During my pregnancy one of the most common sights I saw at every one of my obgyn visits, (which seem like 100’s, right?) were signs informing me about postpartum depression. On posters, flyers, even videos in the waiting room, “Are you sad all the time, cry constantly, feel unable to care for your child, feeling disconnected? You may be suffering from postpartum depression.” Followed by what I would learn to be a big, fat, load of stinking lies, “if you suffer from these feelings there is help available.”
In order to really help women in this situation two things need to happen here. First, more information needs to be given to women that is specific to them and their risks for postpartum. Some women are more likely than others to develop postpartum depression. Increased risk factors include:
1. a previous history of depression or anxiety
2. a history of severe PMS or premenstrual dysphoric disorder
3. medical complications for you or your baby
4. relationship difficulties
5. lack of support from family or friends
The first three of these fit my situation to a tee. Not ONE person discussed my increased risk with me before I left the hospital after delivery. And they had plenty of time-I was in there for five days.
Second, REAL, not imaginary, unreachable help, needs to be available to women, 24 hours a day. This might sound idealistic, but it’s not. It’s absolutely necessary.
For me, postpartum came on a few weeks after I came home from the hospital. My symptoms were pretty text book: Worrying about hurting your baby,Lack of concern for yourself,Loss of pleasure,Lack of energy and motivation,Feelings of worthlessness and guilt,Changes in appetite or weight,Thoughts of suicide- but I still tried to fight the fact that it was happening- it felt like failure.
Then the day came when I knew I needed help. I was in ikea picking up some bedding ( my husband was watching our son at home) and I bought a small red dog for my son- super cute, pull the tail and it plays music. I walked out to my car, got in the drivers seat and while looking at the dog I started thinking about christmas and birthdays and presents for my son and then- I started balling my eyes out. What the hell. At the time I had no idea why I was crying. Looking back I know why: In my head I honestly believed that I wasn’t going to be around for those moments. I didn’t think I would make it out of the tunnel of postpartum.
I called my husband and somehow I drove home. We decided together that I should call the much advertised ‘Postpartum help hotline.’ Get ready for the EPIC FAIL coming up. After sitting with the phone in my hand for 20 minutes I got the guts to call. I was kindly rewarded for my efforts with this: a fumbling male voice with no understanding of what postpartum depression or anxiety even was-literally. I had to, in my state, tell him what post pardum was, twice, before I was placed on hold for about five solid minutes (See how well this is going?) He eventually came back to the phone and told me I should probably drive myself to the crisis center that is connected to the hospital, he gave me the address, And I was off.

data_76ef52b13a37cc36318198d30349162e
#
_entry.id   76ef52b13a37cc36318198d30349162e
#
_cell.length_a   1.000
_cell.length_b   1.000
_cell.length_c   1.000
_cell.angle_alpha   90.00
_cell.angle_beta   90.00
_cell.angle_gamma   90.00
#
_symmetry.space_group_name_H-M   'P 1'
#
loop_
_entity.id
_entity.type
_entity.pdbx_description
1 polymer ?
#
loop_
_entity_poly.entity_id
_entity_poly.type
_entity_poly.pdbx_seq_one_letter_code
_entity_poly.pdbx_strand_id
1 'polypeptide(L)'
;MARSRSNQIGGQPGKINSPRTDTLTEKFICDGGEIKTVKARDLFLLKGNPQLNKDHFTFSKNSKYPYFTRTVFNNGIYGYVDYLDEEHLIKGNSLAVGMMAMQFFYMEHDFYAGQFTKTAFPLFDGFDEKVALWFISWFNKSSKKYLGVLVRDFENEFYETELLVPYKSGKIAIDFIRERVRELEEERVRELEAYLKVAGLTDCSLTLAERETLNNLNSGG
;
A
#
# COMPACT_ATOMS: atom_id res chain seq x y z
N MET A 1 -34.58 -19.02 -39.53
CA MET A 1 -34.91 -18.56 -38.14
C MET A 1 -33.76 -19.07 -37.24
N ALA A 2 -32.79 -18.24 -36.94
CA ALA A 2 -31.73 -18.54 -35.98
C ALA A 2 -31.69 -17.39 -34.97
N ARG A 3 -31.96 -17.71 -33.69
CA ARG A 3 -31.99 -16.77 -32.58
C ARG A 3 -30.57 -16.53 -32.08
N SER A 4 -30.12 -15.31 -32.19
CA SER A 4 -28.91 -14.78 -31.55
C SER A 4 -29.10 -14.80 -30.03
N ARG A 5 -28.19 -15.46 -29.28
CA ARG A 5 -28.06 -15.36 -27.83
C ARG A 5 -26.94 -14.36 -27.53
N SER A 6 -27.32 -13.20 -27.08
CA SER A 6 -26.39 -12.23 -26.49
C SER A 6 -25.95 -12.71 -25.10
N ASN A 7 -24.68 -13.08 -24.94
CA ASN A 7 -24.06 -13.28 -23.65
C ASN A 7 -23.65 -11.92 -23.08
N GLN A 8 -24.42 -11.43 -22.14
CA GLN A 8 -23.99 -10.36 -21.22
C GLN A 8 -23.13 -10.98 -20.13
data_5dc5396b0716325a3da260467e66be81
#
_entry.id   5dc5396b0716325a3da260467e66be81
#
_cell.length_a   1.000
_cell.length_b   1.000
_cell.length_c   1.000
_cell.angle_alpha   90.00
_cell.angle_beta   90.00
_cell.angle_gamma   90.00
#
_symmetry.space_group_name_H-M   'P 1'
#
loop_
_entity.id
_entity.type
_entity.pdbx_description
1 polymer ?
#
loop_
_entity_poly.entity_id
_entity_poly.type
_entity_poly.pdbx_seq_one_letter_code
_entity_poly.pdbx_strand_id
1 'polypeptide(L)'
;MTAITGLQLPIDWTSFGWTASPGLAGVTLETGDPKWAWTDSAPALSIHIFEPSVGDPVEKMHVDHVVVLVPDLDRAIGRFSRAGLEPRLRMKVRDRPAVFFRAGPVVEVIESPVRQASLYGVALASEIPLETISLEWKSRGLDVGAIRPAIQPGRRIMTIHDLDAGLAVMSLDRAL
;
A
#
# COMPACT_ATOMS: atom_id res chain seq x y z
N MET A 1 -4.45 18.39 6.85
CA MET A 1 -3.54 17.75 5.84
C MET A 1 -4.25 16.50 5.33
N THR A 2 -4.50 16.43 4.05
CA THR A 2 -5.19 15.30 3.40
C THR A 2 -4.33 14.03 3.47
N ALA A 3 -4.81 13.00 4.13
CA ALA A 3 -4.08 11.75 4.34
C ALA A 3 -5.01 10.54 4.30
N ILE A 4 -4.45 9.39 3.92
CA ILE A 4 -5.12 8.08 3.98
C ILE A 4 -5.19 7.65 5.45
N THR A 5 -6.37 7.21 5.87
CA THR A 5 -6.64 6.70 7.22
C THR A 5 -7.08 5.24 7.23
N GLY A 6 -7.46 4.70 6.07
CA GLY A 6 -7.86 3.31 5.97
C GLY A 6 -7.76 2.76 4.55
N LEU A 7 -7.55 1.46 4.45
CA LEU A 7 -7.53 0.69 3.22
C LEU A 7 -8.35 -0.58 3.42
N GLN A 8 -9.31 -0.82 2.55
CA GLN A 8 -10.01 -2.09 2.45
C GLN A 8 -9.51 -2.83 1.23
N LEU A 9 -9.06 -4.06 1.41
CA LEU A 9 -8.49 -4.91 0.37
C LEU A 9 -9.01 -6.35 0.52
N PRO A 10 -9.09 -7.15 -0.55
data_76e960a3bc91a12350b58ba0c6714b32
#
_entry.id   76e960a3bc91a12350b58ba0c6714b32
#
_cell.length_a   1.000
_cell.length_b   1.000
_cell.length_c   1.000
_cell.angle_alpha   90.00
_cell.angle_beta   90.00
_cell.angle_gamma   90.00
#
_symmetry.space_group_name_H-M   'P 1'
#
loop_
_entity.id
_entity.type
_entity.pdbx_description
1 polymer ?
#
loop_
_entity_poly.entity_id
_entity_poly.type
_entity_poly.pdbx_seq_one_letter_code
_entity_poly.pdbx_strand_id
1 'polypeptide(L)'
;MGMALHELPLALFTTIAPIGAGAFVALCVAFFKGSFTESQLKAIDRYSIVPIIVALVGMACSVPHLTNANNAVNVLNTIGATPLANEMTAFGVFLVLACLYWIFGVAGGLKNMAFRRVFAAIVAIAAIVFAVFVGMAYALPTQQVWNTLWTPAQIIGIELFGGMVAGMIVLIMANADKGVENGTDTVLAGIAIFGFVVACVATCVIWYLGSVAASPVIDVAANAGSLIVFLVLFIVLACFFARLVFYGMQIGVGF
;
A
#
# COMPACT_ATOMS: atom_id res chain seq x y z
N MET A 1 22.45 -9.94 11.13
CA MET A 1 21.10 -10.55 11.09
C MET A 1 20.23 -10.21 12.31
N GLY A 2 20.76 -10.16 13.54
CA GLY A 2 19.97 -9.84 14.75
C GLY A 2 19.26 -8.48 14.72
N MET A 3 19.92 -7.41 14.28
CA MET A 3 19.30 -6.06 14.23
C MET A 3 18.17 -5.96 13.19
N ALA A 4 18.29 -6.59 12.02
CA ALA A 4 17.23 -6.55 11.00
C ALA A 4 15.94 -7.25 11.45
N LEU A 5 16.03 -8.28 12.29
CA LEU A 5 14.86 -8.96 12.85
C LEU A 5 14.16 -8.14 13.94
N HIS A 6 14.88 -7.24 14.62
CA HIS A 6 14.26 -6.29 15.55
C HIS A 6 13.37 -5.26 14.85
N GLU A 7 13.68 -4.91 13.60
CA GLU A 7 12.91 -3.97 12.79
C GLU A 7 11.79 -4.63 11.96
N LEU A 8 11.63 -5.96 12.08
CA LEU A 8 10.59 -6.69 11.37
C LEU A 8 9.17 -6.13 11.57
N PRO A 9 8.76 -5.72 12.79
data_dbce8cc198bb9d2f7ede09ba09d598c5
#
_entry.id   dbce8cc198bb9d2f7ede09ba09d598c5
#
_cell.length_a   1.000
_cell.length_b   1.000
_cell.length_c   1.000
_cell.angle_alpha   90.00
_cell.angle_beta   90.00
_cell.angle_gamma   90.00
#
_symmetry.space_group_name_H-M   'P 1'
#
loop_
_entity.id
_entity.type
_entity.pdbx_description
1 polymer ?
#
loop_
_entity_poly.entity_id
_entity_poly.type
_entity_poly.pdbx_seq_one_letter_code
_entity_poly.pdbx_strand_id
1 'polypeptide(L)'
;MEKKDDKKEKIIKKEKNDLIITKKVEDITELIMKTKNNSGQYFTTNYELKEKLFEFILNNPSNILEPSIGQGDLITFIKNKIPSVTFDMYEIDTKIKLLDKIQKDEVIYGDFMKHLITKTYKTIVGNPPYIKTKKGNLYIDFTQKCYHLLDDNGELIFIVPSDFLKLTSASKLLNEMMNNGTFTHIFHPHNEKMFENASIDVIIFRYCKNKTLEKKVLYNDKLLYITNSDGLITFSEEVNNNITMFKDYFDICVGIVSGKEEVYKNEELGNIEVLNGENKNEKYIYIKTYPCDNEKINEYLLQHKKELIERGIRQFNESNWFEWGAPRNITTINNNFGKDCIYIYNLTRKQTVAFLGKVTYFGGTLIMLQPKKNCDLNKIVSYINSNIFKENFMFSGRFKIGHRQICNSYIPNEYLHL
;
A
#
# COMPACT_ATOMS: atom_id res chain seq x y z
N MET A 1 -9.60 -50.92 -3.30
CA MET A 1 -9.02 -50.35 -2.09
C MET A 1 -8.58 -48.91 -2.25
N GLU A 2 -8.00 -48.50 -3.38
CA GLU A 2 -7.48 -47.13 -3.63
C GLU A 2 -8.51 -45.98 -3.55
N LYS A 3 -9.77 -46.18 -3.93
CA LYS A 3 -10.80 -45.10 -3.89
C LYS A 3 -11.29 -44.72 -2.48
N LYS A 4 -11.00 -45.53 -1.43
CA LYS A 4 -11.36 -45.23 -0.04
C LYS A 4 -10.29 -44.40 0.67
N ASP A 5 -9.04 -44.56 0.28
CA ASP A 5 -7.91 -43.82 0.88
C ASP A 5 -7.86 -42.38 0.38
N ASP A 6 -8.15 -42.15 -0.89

During my drive I imagined that I was going to a crisis center for women who were in a similar situation to my own. When I got to the door I said to myself, “oh, this crisis center.” Unfortunately, the hotline had sent me to the hospital’s regular mental health crisis center. All I have to say is that for the first time I was thankful that I had, in my youth, experienced times where I had been here before. Lets just say I’m not a stranger to the struggle of having a mental health disorder- but this was different. Now I had a tiny human depending on me. Inside they took my phone, my purse, and my ID. I can’t Imagine the fear of a woman in the grips of postpartum depression who had never seen a crisis center being thrown into this situation.
I sat there for a few minutes staring at a form then promptly retrieved my things from Mr. Intimidating at the desk and got the hell out of there right quick. Something just didn’t feel right- it wasn’t the kind of help I needed. I went home, slept, and called my obgyn in the morning. I reluctantly agreed to start a low dose anti-depressant but I knew what I really wanted was therapy to work through it. And now for the the final snafu: I called all four of the treatment facilities (all of these place were listed on those post-pardum info advertisements as well) to make an appointment with a therapist. They asked me when I wanted to come in. I said as soon as possible, obviously. “our earliest opening is in two months.” How’s that now? Come again? That’s right folks, TWO MONTHS. I called more therapists, getting similar wait times, along with a bunch more therapists who were not in my insurance network. DONE.
My recovery took about 6 months. A combination of medication and self-help methods, along with an incredibly supportive husband got me back on my feet and loving life again. But what about other women who experience this and aren’t so lucky? I think of them often and know there has to be a better way to provide postpartum assistance to women.
I’m currently researching viable ways to create volunteer-based postpartum hotlines and crisis care in ALL hospitals that provide maternity services. This is possible- it is also necessary. With the increasing pressures on new mothers to be some ridiculous version of a super mom, the rates of postpartum depression and anxiety are likely to increase. Currently, the CDC reports that 1 in 8 women will suffer from some form of postpartum depression. What about the women who don’t report?
I think the number is likely closer to 1 in 5. And these women need more than a fumbling, uninformed, phone operator to rely on in their time of need.
Find more info on Postpartum depression, as well as help and tools for mom HERE.